Of course, this is wildly expensive for the society (but very lucrative for the FIRE sector). The US central bank printed trillions over the past several years supporting that system when it failed in the US. But, that printing machinery is heavily influenced by politicians, and if you own the politicians, you are in the money. You can print until the costs of printing to the pols become greater than the benefits.

Comment by Jingle Male
2015-01-19 07:32:03

“…driven by the housing sector”. Scooby says ” Ruh-Roh”!

I remember hearing the same comments in Sacramento in 2005. You can’t pull yourself up by your own bootstraps! Frying pan, meet fire.

Comment by Housing Analyst
2015-01-19 07:38:53

You’re the frog in the pot Jingle_Fraud.

Comment by Ben Jones
2015-01-19 06:21:16

‘Fake windows are painted on the north side wall of a Economical Housing by developer in Qingdao, Shandong province of China.’

What a dump.

Comment by Tarara Boomdea
2015-01-19 10:19:14

They did that in the Bronx in the 80’s. You could see them from the Cross Bronx Expressway. They looked stupid.
Derelict Tenements in The Bronx To Get Fake Lived-in Look

Example (12th picture in collection): Decals in windows of deserted building hide the truth and portray a false picture of domestic tranquility.

Comment by Ben Jones
2015-01-19 06:25:51

‘The $400 million of cumulative losses that Citigroup Inc., Deutsche Bank AG and Barclays Plc are said to have suffered from the Swiss central bank’s decision to end the cap on the franc may be followed by others in coming days.’

“The losses will be in the billions — they are still being tallied,” said Mark T. Williams, an executive-in-residence at Boston University specializing in risk management. “They will range from large banks, brokers, hedge funds, mutual funds to currency speculators. There will be ripple effects throughout the financial system.”

‘Marko Dimitrijevic, the hedge fund manager who survived at least five emerging-market debt crises, is closing his largest hedge fund, which had about $830 million in assets at the end of the year, after losing virtually all its money on the SNB’s decision, a person familiar with the firm said last week.’

‘FXCM Inc., the largest U.S. retail foreign-exchange broker, got a $300 million cash infusion from Leucadia National Corp. after warning that client losses threatened its compliance with capital rules. FXCM, which handled $1.4 trillion of trades for individuals last quarter, said it was owed $225 million by customers.’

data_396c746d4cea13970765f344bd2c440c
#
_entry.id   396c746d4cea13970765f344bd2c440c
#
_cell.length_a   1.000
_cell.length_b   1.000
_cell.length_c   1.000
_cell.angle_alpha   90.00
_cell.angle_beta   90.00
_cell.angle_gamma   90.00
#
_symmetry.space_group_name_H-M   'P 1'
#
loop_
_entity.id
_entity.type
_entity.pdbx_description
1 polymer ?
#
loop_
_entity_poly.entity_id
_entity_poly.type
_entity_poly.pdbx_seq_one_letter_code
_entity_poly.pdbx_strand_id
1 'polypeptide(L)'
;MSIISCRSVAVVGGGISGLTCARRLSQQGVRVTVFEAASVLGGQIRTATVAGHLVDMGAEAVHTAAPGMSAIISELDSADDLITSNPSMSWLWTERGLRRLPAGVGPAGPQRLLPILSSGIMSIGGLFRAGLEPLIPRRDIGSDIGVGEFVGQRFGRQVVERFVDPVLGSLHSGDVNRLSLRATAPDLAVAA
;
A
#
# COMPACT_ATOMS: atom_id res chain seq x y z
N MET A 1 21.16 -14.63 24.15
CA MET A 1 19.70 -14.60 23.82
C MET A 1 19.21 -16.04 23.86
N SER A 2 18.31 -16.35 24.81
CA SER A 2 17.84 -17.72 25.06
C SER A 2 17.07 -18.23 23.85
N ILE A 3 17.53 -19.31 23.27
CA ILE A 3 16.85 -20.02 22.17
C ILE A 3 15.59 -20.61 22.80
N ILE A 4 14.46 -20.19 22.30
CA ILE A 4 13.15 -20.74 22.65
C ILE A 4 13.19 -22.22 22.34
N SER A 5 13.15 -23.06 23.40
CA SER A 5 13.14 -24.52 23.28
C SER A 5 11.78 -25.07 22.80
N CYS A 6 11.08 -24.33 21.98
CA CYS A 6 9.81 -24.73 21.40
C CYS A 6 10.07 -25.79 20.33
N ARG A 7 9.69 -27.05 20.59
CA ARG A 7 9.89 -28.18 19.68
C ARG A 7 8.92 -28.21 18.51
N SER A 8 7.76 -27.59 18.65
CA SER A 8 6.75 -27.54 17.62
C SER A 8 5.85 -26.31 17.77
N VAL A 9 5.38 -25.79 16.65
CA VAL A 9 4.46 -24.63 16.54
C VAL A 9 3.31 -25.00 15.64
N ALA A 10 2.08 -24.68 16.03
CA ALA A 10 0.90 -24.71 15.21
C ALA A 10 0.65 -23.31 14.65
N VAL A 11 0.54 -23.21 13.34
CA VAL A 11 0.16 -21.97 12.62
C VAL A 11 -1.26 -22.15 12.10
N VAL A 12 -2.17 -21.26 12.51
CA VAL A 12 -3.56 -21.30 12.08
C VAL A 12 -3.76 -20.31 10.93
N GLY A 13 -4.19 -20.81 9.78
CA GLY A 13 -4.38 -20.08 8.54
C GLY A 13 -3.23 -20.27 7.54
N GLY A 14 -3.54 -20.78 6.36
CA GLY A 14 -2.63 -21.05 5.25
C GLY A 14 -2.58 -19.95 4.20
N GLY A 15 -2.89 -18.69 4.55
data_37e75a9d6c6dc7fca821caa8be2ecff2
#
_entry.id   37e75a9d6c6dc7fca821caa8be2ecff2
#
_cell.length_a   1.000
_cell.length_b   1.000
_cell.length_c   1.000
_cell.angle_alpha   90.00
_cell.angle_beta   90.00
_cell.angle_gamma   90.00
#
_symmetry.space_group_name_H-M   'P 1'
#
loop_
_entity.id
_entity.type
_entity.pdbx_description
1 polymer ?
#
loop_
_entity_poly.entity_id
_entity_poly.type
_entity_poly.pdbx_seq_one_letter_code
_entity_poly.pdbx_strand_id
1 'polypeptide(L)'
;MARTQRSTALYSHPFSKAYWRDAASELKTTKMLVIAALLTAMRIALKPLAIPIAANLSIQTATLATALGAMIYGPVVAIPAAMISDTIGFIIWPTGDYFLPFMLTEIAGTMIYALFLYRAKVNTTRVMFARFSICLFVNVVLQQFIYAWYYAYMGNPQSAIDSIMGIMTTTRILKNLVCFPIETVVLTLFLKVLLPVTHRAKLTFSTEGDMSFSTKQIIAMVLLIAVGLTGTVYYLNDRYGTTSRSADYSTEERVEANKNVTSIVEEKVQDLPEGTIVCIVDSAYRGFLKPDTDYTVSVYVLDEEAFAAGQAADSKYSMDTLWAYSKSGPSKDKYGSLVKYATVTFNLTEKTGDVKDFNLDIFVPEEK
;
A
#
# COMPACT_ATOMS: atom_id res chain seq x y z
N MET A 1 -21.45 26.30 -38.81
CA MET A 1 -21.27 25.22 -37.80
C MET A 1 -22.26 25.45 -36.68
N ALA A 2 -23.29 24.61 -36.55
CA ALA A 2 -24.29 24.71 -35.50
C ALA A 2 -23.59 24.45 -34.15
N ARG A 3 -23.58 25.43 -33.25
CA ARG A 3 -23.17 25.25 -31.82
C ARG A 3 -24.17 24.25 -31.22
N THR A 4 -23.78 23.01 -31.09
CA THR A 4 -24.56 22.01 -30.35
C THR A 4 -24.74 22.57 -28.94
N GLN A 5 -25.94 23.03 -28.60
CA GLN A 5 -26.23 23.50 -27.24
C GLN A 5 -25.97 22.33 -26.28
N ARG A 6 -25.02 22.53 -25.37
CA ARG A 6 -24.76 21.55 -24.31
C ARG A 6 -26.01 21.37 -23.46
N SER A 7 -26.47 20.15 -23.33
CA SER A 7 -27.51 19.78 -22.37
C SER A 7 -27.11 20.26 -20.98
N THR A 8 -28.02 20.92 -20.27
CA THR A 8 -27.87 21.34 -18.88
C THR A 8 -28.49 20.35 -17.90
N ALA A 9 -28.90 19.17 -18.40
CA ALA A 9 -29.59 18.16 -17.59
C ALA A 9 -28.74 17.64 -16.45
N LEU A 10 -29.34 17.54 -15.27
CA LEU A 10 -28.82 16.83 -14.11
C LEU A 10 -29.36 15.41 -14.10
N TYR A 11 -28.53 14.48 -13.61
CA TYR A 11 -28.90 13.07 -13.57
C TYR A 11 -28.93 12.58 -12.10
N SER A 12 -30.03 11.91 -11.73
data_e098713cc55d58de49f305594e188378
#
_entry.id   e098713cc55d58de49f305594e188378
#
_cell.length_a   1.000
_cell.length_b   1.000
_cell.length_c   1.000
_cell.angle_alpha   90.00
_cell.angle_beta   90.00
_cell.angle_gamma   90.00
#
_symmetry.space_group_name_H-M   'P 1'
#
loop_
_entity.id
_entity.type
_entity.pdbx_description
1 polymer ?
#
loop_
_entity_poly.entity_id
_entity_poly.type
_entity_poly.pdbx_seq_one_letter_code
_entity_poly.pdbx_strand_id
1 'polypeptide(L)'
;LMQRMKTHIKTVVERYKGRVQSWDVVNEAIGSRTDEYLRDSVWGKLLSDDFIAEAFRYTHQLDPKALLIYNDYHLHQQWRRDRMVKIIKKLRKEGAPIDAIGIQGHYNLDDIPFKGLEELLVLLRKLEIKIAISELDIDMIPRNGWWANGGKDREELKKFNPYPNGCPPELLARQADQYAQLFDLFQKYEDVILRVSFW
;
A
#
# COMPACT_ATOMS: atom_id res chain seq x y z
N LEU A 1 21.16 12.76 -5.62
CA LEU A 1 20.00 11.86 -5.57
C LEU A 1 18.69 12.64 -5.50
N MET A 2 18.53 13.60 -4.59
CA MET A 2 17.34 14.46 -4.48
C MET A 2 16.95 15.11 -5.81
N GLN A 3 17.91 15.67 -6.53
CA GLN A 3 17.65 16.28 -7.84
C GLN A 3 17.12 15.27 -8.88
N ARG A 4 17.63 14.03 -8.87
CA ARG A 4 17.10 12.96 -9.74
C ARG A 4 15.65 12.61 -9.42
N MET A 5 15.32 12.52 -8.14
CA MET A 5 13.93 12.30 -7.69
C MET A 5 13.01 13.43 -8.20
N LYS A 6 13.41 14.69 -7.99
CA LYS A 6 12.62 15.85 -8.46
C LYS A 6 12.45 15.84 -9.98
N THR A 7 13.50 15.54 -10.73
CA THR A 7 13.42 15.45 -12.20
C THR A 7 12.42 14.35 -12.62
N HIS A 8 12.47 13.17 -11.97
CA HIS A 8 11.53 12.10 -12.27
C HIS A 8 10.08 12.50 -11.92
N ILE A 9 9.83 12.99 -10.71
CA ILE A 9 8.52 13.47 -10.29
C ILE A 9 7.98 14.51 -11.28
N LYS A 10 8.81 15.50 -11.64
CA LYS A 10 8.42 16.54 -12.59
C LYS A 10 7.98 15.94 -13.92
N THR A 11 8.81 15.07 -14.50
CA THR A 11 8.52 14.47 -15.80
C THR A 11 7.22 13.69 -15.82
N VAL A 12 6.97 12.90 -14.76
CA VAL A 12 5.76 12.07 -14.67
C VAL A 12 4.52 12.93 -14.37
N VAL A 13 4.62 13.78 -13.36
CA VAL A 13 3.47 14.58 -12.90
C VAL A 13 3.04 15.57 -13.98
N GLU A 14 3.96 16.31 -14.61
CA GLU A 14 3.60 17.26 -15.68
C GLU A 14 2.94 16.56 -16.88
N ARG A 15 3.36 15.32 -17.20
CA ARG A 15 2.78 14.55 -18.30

‘Shorting the franc was a popular trade and most firms would leverage their positions some 20 times or more, said Williams, who consults for hedge funds. With such leverage a 5 percent move against the position wipes out all the value, yet the trades were seen as relatively low-risk by models used by financial institutions because volatility of the franc was reduced by the SNB’s cap, he said.’

Comment by Ben Jones
2015-01-19 06:47:40

‘J.P. Morgan is the latest among Wall Street banks to downgrade oil & gas companies in Asia. The bank now sees that Brent crude can fall below $40 per barrel in the near-term, “should the oil market not be able to accommodate a 1.6mb/d surplus,” that Brent crude will average at only $49 per barrel this year and $56.8 next, and that the recovery will be a slow U-shape.’

‘Given these assumptions by J.P. Morgan’s commodities analysts, it is not surprising oil & gas equity analyst Scott L Darling and team downgraded PetroChina from Buy to Hold, CNOOC from Hold to Sell, and kept Sinopec at Hold.’

‘In China, we not only see weak demand, falling production due to global oil rout – which are well understood – but also falling refining margins and potential inventory write-downs, because the government is not helping’

Comment by Ben Jones
2015-01-19 06:56:05

‘Local governments are in unprecedentedly poor financial shape. They have already spent all of their money in their reckless housing investment cycle a few years ago. Many of them are deep in debt, so much so that a casual survey of the large empty towns they built can speak to their virtual recession. Some analysts have warned that some second- and third-tier cities may suffer double-digit negative growth this year.’

‘The financial state of perhaps half of Chinese cities is, interestingly enough, similar to the lives of the corrupt officials who cannot continue to use public funds but cannot even offer to resign from their posts, either. They have to remain where they are and wait for the central discipline officers to take them away for investigation.’

‘Those “problem cities” cannot continue to borrow - because banks don’t want to lend to them for their local government financial vehicles.’

‘They cannot issue local development bonds - firstly because none of China’s provincial-level governments has ever tried to do so, and secondly those cities’ credit rating levels would be risky because of their existing debt levels. They can’t find an easy solution to their debt problem.’

Comment by Ben Jones
2015-01-19 07:00:08